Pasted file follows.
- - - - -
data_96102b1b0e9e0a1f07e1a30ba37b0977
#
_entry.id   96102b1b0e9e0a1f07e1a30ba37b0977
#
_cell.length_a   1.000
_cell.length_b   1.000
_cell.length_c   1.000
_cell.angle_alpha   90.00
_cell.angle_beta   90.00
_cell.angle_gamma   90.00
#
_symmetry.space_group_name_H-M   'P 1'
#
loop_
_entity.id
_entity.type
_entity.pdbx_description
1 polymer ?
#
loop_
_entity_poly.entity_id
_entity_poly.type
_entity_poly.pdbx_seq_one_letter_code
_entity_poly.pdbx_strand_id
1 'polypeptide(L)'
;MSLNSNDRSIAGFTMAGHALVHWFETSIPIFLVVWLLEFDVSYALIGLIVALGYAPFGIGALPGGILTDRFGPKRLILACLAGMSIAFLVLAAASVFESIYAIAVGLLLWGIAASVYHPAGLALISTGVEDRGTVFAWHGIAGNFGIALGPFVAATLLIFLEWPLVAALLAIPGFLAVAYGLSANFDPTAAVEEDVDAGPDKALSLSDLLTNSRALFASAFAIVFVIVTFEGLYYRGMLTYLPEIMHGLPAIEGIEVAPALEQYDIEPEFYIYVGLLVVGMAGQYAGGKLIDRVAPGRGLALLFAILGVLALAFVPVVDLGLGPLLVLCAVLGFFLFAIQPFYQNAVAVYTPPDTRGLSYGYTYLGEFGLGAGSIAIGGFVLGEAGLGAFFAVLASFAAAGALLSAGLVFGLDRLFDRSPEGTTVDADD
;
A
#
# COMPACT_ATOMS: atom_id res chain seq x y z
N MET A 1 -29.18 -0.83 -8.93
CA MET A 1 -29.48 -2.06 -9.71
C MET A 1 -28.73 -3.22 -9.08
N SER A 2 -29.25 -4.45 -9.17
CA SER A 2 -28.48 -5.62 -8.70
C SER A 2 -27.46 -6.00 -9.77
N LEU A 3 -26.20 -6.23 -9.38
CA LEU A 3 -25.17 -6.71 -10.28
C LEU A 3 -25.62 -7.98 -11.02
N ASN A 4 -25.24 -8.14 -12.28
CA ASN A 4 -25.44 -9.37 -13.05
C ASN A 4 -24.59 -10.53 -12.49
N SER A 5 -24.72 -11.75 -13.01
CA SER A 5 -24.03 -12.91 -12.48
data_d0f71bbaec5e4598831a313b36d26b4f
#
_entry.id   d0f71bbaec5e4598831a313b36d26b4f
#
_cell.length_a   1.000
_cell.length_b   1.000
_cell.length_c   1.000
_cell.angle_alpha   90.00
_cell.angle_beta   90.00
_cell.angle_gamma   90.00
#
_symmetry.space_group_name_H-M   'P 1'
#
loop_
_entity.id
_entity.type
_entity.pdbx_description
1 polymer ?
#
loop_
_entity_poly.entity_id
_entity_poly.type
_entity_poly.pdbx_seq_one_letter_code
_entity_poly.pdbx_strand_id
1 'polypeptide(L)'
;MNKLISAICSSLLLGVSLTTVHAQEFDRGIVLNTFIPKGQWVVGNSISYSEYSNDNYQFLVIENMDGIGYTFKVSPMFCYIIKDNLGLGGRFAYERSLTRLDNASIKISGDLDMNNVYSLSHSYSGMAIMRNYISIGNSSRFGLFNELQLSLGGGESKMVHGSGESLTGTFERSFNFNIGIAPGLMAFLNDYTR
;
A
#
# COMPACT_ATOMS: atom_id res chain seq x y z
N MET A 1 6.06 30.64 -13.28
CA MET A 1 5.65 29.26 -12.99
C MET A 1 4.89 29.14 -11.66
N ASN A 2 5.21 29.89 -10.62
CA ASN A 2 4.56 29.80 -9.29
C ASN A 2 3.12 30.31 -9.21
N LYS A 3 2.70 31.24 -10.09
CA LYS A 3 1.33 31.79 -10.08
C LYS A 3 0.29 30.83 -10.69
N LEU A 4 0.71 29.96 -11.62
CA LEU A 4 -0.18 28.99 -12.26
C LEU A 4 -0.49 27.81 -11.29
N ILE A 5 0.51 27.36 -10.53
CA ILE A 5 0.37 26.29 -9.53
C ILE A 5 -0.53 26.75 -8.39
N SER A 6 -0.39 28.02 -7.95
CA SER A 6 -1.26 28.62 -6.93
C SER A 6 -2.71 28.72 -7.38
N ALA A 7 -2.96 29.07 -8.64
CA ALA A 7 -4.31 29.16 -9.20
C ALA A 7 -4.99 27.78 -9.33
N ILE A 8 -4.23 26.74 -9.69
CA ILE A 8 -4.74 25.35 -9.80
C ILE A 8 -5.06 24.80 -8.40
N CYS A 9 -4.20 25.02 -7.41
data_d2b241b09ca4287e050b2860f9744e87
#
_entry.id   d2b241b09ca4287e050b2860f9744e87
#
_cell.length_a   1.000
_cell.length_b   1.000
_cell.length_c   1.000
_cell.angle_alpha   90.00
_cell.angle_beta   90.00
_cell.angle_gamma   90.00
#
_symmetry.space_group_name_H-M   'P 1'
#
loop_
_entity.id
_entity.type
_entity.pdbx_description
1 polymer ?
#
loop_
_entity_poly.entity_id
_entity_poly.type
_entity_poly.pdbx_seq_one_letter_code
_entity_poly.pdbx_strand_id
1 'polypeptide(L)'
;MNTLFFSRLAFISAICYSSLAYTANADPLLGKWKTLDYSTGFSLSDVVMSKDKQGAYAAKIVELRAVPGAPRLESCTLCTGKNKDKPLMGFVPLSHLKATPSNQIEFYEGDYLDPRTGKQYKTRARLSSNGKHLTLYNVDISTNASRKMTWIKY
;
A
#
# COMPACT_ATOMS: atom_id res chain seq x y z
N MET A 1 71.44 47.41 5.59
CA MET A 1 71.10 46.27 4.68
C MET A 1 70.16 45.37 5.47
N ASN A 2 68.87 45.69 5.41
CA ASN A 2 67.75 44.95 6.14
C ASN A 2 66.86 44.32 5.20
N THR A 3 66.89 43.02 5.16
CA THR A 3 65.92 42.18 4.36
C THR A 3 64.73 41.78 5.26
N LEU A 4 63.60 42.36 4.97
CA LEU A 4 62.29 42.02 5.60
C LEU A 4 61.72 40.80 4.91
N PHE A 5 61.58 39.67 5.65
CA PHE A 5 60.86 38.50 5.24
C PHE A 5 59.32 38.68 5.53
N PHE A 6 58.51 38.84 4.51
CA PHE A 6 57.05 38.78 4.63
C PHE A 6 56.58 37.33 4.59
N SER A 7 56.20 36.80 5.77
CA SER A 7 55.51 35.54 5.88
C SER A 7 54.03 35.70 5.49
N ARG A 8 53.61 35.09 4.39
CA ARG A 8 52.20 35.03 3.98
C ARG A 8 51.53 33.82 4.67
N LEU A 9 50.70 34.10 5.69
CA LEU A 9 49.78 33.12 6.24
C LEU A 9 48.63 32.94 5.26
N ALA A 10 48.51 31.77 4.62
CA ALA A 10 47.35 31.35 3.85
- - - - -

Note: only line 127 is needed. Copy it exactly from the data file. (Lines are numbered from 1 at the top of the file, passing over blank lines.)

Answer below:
A